How IPSec Works Step by Step
Internet Protocol Security (IPSec) is a collection of protocols designed by IETF to provide security at the IP layer. It is a framework for multiple services, algorithms and granularities. Although it works at the IP layer it implements a connection-oriented service because a security key must be established and to be used during data transfer.
1. The reason for multiple services is that not all users require all the services to be opened at a time. The major services are secrecy, data integrity and non repudiation. All of these are based on the symmetric-key algorithm.
2. The reason for multiple algorithms is that an algorithm that seems to be safe now may be broken in future and then a new algorithm may be required to be developed and used.
3. The reason for multiple granularities is to protect a particular TCP connection or a pair of hosts or all traffic between a pair of routers etc.[/dropshadowbox]
IPSec requires a logical connection between the end hosts for security to be employed using a signalling protocol known as Security Association (SA). It is a simplex connection having a security identifier associated with it. If the duplex connection is required then two SA connections are required, one in each direction. An SA connection is defined by three elements:
1. Security Parameter Index (SPI): It acts as virtual circuit identifier in case of connection-oriented communication.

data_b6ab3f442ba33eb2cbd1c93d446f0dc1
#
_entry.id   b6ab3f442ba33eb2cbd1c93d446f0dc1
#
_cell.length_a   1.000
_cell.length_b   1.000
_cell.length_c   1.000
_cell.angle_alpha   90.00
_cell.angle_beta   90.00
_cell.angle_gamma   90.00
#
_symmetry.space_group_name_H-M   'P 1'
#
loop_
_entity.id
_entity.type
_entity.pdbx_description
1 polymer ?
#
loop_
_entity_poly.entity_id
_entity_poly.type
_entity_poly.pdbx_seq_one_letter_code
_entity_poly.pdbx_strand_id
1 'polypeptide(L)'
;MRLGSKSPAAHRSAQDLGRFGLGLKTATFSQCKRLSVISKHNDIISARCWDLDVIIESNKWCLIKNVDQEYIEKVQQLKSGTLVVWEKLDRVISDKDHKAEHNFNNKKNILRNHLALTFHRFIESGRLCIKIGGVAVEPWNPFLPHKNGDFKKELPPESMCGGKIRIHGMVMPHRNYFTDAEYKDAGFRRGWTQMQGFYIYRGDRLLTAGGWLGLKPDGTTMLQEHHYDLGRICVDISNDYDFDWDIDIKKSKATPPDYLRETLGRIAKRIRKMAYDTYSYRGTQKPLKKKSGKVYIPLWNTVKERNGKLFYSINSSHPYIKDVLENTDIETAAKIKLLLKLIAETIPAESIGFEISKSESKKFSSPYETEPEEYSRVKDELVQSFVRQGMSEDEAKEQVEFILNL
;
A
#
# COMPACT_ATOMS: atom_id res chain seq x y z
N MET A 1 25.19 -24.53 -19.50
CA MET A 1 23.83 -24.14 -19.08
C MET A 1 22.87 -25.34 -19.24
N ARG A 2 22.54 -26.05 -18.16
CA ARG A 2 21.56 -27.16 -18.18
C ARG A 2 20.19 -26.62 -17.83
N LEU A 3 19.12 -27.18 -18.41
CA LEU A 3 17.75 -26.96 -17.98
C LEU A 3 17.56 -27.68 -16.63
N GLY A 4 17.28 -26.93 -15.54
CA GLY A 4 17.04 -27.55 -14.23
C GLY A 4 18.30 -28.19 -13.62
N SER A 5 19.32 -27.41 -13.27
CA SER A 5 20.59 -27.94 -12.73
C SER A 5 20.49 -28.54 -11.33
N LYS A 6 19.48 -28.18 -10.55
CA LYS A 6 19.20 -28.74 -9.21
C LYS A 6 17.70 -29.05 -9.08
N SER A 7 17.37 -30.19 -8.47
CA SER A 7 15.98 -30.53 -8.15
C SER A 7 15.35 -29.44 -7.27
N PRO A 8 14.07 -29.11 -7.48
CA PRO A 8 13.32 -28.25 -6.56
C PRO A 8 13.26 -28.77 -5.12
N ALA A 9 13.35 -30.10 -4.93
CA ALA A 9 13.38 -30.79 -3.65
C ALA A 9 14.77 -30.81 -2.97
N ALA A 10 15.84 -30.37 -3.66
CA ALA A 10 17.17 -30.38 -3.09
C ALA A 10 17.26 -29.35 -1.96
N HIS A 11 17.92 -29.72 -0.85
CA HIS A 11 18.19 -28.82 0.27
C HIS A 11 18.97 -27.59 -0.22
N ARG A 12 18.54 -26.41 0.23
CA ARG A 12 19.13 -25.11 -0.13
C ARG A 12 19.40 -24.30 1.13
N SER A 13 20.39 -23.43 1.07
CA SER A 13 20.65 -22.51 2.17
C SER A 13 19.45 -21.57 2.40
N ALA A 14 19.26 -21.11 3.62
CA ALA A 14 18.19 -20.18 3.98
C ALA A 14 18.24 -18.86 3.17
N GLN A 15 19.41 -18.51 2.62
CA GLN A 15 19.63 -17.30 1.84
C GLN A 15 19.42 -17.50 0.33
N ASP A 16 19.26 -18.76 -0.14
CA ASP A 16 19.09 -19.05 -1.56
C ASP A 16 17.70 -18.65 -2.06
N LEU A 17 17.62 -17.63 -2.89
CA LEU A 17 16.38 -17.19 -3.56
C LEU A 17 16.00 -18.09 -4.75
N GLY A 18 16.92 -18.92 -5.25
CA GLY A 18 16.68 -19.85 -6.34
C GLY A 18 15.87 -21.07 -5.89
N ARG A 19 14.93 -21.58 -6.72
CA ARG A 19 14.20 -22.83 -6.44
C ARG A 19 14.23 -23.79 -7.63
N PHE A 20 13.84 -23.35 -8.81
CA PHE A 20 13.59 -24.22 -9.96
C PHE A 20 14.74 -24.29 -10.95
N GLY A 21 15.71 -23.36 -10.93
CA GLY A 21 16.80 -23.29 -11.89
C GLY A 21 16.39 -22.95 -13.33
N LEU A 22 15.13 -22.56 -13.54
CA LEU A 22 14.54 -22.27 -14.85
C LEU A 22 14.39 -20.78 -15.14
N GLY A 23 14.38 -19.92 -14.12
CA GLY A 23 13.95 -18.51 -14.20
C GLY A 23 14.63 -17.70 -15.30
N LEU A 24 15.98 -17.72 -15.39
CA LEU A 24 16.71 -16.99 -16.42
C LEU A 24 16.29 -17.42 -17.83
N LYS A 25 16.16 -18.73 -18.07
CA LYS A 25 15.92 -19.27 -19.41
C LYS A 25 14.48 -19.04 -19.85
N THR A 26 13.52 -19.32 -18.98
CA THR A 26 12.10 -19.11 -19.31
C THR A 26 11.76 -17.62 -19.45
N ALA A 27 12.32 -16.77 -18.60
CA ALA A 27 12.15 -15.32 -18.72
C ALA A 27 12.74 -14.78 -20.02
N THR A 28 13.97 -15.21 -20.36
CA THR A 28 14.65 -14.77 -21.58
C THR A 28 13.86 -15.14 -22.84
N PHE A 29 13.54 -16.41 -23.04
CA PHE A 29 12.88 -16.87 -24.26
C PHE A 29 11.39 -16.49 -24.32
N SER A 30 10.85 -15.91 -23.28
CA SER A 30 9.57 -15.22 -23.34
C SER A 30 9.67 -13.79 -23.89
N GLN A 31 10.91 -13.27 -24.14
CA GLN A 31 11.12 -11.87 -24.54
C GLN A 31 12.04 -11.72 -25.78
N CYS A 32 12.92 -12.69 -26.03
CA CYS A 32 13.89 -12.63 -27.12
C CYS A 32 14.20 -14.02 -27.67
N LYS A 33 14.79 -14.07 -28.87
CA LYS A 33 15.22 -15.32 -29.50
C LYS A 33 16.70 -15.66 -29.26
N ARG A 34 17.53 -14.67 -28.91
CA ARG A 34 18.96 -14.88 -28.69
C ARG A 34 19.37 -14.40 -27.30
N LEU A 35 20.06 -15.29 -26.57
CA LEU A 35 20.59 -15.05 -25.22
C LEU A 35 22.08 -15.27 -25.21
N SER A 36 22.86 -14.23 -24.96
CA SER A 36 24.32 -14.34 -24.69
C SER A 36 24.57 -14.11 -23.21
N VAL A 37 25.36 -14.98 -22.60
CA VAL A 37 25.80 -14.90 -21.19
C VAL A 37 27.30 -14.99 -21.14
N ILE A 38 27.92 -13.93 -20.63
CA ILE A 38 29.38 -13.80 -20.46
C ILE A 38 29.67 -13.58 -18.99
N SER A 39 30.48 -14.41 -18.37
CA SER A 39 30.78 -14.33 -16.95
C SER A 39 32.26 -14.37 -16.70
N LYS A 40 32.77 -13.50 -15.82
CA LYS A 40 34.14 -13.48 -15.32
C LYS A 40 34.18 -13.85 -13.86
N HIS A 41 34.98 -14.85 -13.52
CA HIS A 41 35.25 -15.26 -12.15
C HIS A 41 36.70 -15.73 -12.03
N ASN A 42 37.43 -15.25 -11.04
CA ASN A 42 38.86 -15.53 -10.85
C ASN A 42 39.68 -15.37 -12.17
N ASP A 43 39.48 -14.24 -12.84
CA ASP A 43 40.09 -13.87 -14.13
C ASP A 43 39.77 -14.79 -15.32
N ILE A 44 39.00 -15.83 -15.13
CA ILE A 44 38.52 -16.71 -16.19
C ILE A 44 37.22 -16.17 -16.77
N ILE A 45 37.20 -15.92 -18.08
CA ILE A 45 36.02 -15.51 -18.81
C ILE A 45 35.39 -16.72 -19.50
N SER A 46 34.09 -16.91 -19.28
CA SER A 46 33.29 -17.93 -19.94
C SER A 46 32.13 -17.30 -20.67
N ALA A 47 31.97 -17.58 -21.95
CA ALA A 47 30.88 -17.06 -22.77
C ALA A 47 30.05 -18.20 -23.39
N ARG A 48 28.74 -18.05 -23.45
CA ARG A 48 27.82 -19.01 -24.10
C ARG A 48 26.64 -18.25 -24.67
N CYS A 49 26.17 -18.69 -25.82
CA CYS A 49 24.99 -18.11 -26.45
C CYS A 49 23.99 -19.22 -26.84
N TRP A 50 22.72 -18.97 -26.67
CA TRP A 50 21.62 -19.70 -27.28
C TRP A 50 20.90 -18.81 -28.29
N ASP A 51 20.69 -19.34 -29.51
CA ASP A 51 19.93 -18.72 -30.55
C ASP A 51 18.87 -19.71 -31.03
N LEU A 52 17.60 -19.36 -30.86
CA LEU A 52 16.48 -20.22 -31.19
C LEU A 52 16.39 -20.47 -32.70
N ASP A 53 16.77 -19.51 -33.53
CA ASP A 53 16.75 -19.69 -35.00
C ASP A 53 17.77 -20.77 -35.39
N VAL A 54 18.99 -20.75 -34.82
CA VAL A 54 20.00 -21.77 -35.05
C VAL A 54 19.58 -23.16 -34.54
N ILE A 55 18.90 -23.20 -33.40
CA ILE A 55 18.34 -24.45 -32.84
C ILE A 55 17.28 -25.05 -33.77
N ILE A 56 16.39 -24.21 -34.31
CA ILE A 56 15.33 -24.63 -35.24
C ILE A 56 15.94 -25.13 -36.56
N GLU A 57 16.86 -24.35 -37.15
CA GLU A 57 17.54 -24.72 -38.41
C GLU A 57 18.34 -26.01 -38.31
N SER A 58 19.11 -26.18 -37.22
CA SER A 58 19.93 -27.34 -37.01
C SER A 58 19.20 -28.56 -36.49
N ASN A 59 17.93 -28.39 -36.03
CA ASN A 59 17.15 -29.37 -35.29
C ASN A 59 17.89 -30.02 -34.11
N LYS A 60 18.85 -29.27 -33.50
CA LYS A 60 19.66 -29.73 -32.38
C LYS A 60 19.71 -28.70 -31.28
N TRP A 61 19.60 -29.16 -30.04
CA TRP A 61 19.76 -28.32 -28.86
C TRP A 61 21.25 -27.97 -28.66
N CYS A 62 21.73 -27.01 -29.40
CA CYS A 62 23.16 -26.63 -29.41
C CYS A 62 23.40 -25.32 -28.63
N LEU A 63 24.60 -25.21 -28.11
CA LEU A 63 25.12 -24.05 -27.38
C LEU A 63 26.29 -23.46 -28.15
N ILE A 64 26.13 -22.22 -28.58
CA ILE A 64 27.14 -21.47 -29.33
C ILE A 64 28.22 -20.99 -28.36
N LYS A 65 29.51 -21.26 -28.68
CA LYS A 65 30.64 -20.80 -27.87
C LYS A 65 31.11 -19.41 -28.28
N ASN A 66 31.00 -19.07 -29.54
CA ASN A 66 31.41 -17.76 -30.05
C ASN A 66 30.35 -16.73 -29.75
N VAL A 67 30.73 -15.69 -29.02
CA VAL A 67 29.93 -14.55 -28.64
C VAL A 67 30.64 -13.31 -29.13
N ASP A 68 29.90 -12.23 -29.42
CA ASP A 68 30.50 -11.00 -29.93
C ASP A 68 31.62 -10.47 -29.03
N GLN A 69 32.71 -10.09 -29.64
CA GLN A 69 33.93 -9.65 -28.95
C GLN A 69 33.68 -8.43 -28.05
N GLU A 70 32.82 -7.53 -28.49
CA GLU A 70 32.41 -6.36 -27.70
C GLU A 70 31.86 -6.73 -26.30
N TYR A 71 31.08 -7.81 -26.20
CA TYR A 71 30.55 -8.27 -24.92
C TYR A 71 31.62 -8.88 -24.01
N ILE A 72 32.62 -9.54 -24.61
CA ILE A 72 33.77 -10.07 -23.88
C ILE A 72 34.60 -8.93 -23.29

2. Types of the protocol used for security
3. Source IP Address
Modes of Operation: According to where the IPSec header is added to IP packet. IPSec operations on two different modes:
i. Transport Mode: In transport mode, the IPSec header is added just after the IP header. The protocol field of the IP header is changed to indicate that the next protocol is IPSec. The IPSec header contains the security information, SA identifier, a new sequence number and integrity check of the payload.
ii. Tunnel Mode: In tunnel mode, the IPSec header is added before the IP header and the entire IPSec header, IP header and payload are encapsulated in the body of a new IP packet with a completely new IP header.
There are five Steps of IPSec revisited:
Step1: Determine Interesting Traffic- Interesting traffic initiates an IPSec session—Access lists interpret IPSec security policy to determine which traffic will be protected by IPSec.
Step2: IKE Phase One- It authenticates peers and negotiates IKE SAs to determine if a secure channel can be established between the peers.
Step3: IKE Phase Two- It negotiates the stricter IPSec SA parameters between the peers.
Step4: IPSec Data Transfer- It qualifying data is transferred between IPSec peers.
Step5: Session Termination- IPSec session terminates through deletion or by timing out.